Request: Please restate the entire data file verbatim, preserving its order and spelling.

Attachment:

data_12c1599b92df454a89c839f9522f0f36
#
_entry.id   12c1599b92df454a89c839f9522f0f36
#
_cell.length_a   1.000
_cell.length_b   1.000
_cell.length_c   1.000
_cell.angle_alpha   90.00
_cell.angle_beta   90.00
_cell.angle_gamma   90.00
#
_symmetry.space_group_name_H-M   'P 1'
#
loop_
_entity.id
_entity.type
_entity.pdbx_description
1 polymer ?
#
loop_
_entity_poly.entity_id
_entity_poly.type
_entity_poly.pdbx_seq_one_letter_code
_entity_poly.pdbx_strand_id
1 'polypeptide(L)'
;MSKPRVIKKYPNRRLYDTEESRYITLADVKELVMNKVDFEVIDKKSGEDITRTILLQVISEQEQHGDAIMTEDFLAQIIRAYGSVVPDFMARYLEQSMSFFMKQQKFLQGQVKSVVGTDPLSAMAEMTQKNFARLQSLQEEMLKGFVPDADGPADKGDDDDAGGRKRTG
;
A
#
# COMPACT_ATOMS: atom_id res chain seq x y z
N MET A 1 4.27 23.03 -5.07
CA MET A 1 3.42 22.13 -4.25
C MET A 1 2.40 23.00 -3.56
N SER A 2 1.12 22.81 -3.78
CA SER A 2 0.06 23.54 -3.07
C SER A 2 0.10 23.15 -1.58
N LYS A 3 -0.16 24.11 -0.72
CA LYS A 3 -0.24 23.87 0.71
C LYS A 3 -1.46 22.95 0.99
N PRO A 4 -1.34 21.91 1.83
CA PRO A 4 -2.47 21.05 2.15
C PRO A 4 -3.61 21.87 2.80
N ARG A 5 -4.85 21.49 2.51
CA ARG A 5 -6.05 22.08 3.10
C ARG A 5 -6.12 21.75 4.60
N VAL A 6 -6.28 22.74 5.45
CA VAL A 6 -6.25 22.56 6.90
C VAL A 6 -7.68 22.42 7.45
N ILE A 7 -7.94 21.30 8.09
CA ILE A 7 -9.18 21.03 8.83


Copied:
data_12c1599b92df454a89c839f9522f0f36
#
_entry.id   12c1599b92df454a89c839f9522f0f36
#
_cell.length_a   1.000
_cell.length_b   1.000
_cell.length_c   1.000
_cell.angle_alpha   90.00
_cell.angle_beta   90.00
_cell.angle_gamma   90.00
#
_symmetry.space_group_name_H-M   'P 1'
#
loop_
_entity.id
_entity.type
_entity.pdbx_description
1 polymer ?
#
loop_
_entity_poly.entity_id
_entity_poly.type
_entity_poly.pdbx_seq_one_letter_code
_entity_poly.pdbx_strand_id
1 'polypeptide(L)'
;MSKPRVIKKYPNRRLYDTEESRYITLADVKELVMNKVDFEVIDKKSGEDITRTILLQVISEQEQHGDAIMTEDFLAQIIRAYGSVVPDFMARYLEQSMSFFMKQQKFLQGQVKSVVGTDPLSAMAEMTQKNFARLQSLQEEMLKGFVPDADGPADKGDDDDAGGRKRTG
;
A
#
# COMPACT_ATOMS: atom_id res chain seq x y z
N MET A 1 4.27 23.03 -5.07
CA MET A 1 3.42 22.13 -4.25
C MET A 1 2.40 23.00 -3.56
N SER A 2 1.12 22.81 -3.78
CA SER A 2 0.06 23.54 -3.07
C SER A 2 0.10 23.15 -1.58
N LYS A 3 -0.16 24.11 -0.72
CA LYS A 3 -0.24 23.87 0.71
C LYS A 3 -1.46 22.95 0.99
N PRO A 4 -1.34 21.91 1.83
CA PRO A 4 -2.47 21.05 2.15
C PRO A 4 -3.61 21.87 2.80
N ARG A 5 -4.85 21.49 2.51
CA ARG A 5 -6.05 22.08 3.10
C ARG A 5 -6.12 21.75 4.60
N VAL A 6 -6.28 22.74 5.45
CA VAL A 6 -6.25 22.56 6.90
C VAL A 6 -7.68 22.42 7.45
N ILE A 7 -7.94 21.30 8.09
CA ILE A 7 -9.18 21.03 8.83